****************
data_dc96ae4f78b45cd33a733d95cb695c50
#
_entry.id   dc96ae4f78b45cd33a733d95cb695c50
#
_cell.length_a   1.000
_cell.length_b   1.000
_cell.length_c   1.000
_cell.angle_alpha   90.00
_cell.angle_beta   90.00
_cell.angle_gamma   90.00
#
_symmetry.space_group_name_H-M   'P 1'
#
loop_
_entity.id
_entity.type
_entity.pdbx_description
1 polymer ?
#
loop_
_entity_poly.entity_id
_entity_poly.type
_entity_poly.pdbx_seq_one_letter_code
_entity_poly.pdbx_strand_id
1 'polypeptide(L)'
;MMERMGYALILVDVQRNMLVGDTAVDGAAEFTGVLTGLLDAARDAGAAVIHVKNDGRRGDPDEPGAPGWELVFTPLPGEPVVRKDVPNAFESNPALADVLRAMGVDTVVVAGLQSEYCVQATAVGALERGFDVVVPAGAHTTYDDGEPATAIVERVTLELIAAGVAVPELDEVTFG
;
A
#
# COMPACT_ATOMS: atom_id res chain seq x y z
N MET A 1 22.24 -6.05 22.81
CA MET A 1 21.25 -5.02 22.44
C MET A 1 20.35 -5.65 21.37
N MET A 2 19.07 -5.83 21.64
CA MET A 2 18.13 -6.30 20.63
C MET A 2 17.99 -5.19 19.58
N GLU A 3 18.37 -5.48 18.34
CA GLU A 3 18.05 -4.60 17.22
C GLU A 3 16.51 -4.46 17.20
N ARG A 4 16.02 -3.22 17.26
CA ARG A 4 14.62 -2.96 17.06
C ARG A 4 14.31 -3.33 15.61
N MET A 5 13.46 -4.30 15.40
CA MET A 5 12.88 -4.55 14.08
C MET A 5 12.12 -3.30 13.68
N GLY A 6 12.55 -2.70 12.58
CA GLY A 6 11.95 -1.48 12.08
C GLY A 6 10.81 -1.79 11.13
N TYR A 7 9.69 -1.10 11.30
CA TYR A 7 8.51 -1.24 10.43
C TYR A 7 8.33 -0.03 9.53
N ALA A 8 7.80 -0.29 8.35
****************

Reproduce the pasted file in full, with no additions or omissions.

data_dc96ae4f78b45cd33a733d95cb695c50
#
_entry.id   dc96ae4f78b45cd33a733d95cb695c50
#
_cell.length_a   1.000
_cell.length_b   1.000
_cell.length_c   1.000
_cell.angle_alpha   90.00
_cell.angle_beta   90.00
_cell.angle_gamma   90.00
#
_symmetry.space_group_name_H-M   'P 1'
#
loop_
_entity.id
_entity.type
_entity.pdbx_description
1 polymer ?
#
loop_
_entity_poly.entity_id
_entity_poly.type
_entity_poly.pdbx_seq_one_letter_code
_entity_poly.pdbx_strand_id
1 'polypeptide(L)'
;MMERMGYALILVDVQRNMLVGDTAVDGAAEFTGVLTGLLDAARDAGAAVIHVKNDGRRGDPDEPGAPGWELVFTPLPGEPVVRKDVPNAFESNPALADVLRAMGVDTVVVAGLQSEYCVQATAVGALERGFDVVVPAGAHTTYDDGEPATAIVERVTLELIAAGVAVPELDEVTFG
;
A
#
# COMPACT_ATOMS: atom_id res chain seq x y z
N MET A 1 22.24 -6.05 22.81
CA MET A 1 21.25 -5.02 22.44
C MET A 1 20.35 -5.65 21.37
N MET A 2 19.07 -5.83 21.64
CA MET A 2 18.13 -6.30 20.63
C MET A 2 17.99 -5.19 19.58
N GLU A 3 18.37 -5.48 18.34
CA GLU A 3 18.05 -4.60 17.22
C GLU A 3 16.51 -4.46 17.20
N ARG A 4 16.02 -3.22 17.26
CA ARG A 4 14.62 -2.96 17.06
C ARG A 4 14.31 -3.33 15.61
N MET A 5 13.46 -4.30 15.40
CA MET A 5 12.88 -4.55 14.08
C MET A 5 12.12 -3.30 13.68
N GLY A 6 12.55 -2.70 12.58
CA GLY A 6 11.95 -1.48 12.08
C GLY A 6 10.81 -1.79 11.13
N TYR A 7 9.69 -1.10 11.30
CA TYR A 7 8.51 -1.24 10.43
C TYR A 7 8.33 -0.03 9.53
N ALA A 8 7.80 -0.29 8.35